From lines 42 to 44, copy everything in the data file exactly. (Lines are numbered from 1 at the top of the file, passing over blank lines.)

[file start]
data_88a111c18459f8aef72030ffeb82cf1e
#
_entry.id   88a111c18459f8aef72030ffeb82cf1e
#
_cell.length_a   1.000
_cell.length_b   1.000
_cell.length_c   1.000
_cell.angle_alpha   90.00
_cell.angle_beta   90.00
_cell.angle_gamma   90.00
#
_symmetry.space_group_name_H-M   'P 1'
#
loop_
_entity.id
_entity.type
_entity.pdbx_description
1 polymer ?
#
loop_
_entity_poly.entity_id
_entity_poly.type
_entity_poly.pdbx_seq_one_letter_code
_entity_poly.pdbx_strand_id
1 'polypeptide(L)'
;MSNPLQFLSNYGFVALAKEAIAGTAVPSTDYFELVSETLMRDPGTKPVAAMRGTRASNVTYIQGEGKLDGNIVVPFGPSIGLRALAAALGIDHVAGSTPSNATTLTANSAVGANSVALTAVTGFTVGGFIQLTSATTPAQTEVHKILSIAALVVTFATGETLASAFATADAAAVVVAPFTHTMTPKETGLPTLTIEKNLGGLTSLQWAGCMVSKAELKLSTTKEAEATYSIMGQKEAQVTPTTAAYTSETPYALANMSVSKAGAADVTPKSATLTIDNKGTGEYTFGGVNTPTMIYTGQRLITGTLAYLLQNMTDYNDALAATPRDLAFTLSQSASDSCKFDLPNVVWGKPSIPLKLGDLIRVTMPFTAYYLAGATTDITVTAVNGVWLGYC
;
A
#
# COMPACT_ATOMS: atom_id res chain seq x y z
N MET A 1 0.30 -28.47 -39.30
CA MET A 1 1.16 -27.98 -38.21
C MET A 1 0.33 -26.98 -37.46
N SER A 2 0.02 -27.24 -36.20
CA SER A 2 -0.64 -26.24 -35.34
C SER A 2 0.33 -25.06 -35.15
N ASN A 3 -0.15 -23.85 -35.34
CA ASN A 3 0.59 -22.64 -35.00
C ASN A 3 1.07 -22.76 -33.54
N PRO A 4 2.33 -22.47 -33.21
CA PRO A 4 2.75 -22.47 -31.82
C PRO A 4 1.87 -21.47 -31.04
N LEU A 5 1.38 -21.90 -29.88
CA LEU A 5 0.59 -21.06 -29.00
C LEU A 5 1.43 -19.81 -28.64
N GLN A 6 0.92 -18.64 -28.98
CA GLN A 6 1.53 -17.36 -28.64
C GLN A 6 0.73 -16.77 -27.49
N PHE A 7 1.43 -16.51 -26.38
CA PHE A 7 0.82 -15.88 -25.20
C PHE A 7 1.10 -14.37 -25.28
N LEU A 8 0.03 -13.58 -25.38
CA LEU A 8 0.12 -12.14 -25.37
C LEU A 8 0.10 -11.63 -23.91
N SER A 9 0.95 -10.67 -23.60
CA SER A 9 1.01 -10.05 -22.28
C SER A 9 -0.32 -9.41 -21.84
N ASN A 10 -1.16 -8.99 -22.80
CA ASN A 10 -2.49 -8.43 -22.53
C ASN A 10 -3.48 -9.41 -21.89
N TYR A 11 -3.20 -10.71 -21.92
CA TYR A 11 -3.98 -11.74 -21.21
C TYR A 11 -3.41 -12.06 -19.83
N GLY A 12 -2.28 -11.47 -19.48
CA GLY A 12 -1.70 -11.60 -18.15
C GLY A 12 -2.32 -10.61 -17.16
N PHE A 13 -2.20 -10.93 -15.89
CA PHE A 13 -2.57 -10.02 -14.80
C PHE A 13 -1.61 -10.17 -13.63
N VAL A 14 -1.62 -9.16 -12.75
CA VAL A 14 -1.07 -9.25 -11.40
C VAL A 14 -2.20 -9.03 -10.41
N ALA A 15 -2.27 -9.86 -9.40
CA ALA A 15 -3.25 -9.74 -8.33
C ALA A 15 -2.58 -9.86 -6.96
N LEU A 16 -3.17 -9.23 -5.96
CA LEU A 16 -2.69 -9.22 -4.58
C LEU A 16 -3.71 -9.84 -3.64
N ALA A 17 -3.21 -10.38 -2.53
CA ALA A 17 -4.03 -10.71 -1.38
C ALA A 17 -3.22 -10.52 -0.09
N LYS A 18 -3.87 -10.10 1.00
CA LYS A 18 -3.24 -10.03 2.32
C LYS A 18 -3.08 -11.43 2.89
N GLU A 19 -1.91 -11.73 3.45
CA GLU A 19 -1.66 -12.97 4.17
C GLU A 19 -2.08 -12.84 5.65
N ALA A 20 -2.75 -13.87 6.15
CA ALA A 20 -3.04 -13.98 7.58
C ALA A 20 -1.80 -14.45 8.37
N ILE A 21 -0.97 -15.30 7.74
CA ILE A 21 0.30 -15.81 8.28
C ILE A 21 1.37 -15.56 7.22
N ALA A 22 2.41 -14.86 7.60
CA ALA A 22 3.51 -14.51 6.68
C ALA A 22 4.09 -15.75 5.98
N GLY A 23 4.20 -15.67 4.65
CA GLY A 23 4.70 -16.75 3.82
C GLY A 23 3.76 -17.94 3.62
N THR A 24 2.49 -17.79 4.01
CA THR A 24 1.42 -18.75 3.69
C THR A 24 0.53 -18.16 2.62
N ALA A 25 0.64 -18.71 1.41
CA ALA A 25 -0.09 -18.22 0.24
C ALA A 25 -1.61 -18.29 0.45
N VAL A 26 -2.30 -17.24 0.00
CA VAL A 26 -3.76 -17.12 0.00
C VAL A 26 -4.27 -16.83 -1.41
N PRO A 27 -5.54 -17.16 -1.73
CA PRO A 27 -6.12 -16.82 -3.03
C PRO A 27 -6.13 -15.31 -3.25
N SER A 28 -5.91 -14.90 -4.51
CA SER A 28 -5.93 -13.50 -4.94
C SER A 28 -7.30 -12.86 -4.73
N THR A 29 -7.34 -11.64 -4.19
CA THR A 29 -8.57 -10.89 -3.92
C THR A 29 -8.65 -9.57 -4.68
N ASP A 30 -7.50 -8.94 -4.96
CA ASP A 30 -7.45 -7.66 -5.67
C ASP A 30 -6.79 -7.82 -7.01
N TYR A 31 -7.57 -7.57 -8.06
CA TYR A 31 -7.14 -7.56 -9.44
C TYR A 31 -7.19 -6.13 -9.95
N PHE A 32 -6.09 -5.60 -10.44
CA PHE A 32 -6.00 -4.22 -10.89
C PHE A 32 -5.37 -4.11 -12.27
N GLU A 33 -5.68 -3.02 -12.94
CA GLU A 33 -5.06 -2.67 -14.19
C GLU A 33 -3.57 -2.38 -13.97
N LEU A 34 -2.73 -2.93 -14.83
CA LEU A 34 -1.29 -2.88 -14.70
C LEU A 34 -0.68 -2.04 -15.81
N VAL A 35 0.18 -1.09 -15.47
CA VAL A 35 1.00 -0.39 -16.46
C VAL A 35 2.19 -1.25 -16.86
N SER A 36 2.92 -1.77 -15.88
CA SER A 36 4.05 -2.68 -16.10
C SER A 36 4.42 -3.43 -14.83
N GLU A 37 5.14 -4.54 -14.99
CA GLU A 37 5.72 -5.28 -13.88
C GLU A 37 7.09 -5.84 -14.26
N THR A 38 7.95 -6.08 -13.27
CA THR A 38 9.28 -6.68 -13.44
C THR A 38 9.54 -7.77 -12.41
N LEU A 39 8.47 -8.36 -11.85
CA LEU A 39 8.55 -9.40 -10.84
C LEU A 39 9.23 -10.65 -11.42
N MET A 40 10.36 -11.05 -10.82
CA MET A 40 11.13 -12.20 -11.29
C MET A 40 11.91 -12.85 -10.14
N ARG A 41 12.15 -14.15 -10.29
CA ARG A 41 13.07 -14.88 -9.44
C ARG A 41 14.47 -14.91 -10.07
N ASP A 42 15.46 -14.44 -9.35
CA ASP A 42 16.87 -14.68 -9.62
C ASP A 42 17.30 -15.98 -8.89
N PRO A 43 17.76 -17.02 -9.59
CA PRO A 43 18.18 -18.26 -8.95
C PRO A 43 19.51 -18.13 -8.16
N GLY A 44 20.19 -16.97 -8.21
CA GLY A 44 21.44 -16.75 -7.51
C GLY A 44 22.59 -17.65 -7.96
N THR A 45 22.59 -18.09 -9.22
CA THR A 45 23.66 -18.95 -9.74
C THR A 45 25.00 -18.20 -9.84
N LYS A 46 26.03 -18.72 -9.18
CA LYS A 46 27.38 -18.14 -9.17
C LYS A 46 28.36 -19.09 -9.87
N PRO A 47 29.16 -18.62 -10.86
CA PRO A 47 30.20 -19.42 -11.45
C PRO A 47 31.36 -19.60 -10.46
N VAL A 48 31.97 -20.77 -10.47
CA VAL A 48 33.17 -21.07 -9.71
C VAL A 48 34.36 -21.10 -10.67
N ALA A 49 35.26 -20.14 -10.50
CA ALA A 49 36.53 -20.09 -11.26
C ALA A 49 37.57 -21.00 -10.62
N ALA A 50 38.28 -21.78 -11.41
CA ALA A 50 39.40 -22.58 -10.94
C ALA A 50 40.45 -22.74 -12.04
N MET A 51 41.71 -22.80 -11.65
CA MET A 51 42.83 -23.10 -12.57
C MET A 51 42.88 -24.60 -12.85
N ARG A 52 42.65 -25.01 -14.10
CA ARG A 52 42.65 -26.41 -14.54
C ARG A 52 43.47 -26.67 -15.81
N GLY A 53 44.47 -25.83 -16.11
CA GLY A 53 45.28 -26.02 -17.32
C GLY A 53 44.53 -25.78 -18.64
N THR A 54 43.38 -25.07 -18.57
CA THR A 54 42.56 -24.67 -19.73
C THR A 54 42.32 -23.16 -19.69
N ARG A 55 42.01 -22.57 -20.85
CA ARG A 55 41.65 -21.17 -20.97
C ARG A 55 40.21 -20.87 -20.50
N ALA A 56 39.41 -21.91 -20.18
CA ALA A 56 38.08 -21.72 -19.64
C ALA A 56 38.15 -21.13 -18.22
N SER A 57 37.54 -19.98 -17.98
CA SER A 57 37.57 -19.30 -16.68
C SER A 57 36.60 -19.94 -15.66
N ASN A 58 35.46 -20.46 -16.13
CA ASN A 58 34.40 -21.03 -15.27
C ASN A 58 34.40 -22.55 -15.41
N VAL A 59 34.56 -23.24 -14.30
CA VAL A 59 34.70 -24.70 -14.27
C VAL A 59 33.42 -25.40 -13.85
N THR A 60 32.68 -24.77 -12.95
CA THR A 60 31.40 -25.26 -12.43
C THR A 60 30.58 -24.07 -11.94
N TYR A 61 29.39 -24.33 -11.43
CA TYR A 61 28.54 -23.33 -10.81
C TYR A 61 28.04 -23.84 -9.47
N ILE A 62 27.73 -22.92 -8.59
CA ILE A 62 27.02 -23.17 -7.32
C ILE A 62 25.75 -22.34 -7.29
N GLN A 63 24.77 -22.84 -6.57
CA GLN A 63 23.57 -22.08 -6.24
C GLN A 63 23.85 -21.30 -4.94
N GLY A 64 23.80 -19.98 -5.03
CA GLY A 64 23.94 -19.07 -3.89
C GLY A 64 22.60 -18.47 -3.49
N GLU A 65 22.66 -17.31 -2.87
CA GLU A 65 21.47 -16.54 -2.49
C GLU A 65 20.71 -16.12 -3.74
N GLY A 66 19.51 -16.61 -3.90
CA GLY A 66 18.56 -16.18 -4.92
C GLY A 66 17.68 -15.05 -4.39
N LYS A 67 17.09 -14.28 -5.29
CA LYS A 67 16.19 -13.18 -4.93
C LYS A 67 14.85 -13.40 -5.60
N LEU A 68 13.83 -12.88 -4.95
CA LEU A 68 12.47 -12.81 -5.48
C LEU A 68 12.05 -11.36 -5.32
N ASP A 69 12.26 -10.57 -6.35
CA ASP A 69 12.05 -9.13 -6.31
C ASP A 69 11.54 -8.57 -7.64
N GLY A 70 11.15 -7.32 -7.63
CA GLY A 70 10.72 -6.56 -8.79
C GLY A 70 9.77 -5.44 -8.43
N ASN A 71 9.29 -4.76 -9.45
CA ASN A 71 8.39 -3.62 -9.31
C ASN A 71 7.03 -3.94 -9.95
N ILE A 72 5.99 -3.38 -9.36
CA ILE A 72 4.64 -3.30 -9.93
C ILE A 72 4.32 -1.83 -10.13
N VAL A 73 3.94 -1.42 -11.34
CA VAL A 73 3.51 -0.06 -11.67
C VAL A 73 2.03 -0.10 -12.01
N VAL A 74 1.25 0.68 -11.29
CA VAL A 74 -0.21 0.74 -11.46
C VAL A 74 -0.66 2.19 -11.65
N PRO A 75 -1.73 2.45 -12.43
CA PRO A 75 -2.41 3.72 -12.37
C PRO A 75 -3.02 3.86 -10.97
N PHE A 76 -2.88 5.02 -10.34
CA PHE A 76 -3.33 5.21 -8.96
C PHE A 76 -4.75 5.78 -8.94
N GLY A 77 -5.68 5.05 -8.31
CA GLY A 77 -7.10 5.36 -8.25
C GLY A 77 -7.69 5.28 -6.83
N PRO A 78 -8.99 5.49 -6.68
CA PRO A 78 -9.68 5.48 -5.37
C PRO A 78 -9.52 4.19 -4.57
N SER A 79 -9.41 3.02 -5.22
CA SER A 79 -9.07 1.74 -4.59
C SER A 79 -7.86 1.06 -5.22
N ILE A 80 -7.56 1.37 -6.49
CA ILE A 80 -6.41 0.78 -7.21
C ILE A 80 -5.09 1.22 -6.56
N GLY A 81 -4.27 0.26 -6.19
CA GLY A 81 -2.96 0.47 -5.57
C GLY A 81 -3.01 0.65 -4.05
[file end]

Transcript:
C PRO A 4 1.87 -21.47 -31.04
N LEU A 5 1.38 -21.90 -29.88
CA LEU A 5 0.59 -21.06 -29.00